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LCD option for Brookhouse NMEA 0183 multiplexers

In an integrated computer/instrument system, the NMEA Multiplexer is the traffic junction where all NMEA data traffic merges and passes through. It is therefore also the ideal point to place a “window” to make the instrument NMEA data visible. The LCD display option for the Brookhouse multiplexer provides this window and can be an invaluable tool for the navigator, with better functionality at the nav-station than a repeater-instrument, which is designed for use in the cockpit. The display has been available as an option for some time, but we have now made it fully user-programmable so that it can be adapted for specific purposes. It is possible to display combined data extracted from different NMEA sentences on the same user-defined screen. The user can also add his own favorite descriptive text. The sequence in which the screens are showed when the selection button is pushed is also determined by the user, as well as the default power-on screen. 25 different screens can be defined to display 50 different user-selected NMEA data-items in any combination or sequence. Navigators love it!

We have listed some uses for the compact display:

• As a repeater instrument at the chart-table that only takes little space, but is still very readable with the clear backlit 32-character alphanumeric display.
• To complement NMEA data-displays on the computer-screen. It is often not possible or less desirable to display instrument data on the computer screen, as the screen is dedicated to navigation or simply because the software does not support the required displays or combination of displays the navigator is interested in. The mux LCD displays the required data separately, independent from the computer.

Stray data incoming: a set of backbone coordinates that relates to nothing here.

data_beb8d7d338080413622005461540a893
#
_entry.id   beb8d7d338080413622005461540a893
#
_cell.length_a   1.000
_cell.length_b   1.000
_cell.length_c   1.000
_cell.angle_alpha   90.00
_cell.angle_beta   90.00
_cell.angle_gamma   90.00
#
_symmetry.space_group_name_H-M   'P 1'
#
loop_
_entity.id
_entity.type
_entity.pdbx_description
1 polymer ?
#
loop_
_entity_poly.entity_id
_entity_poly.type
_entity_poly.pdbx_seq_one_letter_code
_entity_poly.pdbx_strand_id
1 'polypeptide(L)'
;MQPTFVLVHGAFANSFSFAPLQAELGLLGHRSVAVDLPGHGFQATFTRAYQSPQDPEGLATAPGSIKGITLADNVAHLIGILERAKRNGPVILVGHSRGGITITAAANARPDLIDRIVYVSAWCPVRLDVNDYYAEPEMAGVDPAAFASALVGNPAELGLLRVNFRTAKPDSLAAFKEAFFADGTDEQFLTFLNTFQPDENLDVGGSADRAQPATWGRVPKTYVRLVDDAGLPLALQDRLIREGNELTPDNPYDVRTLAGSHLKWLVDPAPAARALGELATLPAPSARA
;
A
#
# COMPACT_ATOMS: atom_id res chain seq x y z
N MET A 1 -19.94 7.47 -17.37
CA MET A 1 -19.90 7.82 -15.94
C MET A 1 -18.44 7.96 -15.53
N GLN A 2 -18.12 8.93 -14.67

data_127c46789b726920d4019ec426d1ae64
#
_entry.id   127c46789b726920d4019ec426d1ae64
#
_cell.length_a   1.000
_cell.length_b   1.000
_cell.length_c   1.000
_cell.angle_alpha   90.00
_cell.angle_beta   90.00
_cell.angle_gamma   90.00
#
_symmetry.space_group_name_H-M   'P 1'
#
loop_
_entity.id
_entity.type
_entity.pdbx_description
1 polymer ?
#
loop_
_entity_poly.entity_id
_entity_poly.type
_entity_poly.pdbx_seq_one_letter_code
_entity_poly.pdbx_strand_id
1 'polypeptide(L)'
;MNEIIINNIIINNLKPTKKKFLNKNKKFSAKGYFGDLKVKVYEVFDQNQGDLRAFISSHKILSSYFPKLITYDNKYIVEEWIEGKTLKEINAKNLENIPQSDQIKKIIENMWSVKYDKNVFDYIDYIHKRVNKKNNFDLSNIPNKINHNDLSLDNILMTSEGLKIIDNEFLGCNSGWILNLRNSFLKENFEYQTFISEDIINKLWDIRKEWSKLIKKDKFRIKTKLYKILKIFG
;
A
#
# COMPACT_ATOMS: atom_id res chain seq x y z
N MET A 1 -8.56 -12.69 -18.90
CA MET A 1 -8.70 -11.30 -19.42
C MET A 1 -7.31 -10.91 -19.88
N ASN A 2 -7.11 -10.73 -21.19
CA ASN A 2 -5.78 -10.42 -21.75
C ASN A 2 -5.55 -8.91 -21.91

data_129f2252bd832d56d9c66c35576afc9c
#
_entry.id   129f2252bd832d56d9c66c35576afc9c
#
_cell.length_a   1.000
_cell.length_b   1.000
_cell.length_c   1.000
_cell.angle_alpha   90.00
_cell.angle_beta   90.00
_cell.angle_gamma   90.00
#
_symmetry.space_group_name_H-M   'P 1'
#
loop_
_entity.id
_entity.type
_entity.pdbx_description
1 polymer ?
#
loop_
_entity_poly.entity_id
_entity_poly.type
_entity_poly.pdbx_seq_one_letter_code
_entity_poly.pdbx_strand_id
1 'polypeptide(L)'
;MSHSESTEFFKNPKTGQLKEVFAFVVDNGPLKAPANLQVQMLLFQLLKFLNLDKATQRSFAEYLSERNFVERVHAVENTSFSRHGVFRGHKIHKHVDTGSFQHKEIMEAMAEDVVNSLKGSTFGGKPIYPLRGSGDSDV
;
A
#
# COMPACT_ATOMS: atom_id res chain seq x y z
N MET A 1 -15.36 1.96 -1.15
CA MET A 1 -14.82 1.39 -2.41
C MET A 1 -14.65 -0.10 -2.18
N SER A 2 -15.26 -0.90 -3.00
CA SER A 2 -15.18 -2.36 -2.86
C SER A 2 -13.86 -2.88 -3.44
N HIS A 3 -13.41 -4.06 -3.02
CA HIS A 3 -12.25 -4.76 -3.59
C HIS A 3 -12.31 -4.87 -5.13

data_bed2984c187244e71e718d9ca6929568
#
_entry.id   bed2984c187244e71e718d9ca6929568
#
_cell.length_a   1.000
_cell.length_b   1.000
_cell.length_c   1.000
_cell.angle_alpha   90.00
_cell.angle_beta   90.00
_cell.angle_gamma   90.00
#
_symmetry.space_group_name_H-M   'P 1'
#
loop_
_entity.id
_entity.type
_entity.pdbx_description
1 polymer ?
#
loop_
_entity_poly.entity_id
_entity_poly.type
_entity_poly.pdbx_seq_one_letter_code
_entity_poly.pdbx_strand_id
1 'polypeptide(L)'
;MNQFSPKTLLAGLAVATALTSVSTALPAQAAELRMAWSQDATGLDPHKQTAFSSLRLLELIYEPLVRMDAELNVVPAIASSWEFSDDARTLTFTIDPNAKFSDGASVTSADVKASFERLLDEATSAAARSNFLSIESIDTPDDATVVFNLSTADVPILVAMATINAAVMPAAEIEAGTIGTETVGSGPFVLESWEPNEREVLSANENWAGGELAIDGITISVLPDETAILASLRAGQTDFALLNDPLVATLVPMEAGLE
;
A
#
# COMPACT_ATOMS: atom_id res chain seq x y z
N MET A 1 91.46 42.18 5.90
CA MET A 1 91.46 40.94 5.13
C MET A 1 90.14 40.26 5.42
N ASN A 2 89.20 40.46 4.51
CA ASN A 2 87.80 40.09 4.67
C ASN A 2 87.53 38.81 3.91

• As a backup source for all navigational data if the computer fails and the navigator has to revert to manual navigation.
• As a diagnostic tool to check the proper functioning of instruments.
• Low cost smart GPS units (GPS mice) which only output NMEA data are becoming increasingly popular for use with computers. However, if the computer fails, the GPS data is not available for “manual” navigation. The Brookhouse mux LCD can be programmed to display all essential GPS data.
• To display data from non-standard (proprietry) NMEA sentences.
• As a compact data display in the owner’s cabin. A number of users have installed the LCD to be able to check time, water-depth, wind direction and speed from the comfort of their bunks, while anchored.

A few examples of useful data-combinations for the navigator, working at the nav-station:

• SOG (Speed over ground, from GPS) and Speed Through Water (from log) displayed together will give, at one glance, a good indication of the effect of current.
• COG (Course Over Ground, from GPS) and Heading (T) from fluxgate compass displayed together show the effect of current and drift to adjust the course to steer by the helmsman.
• Relative wind-angle and Heading displayed together make it easy to determine the wind-direction.
• XTE (Cross-Track Error), distance and bearing to waypoint for determining a course to steer.
• Depth and water temperature.

Many other combinations are thinkable and will often depend on the individual preference and methods of the navigator. A convenient, consecutive group of navigation screens may be defined for navigation if the computer is switched off and a second group to complement the computer when it is on. If engine data is available in NMEA sentences, screens can be defined for RPM, oil pressure, temperature, battery charge current etc.





 

Programming the screens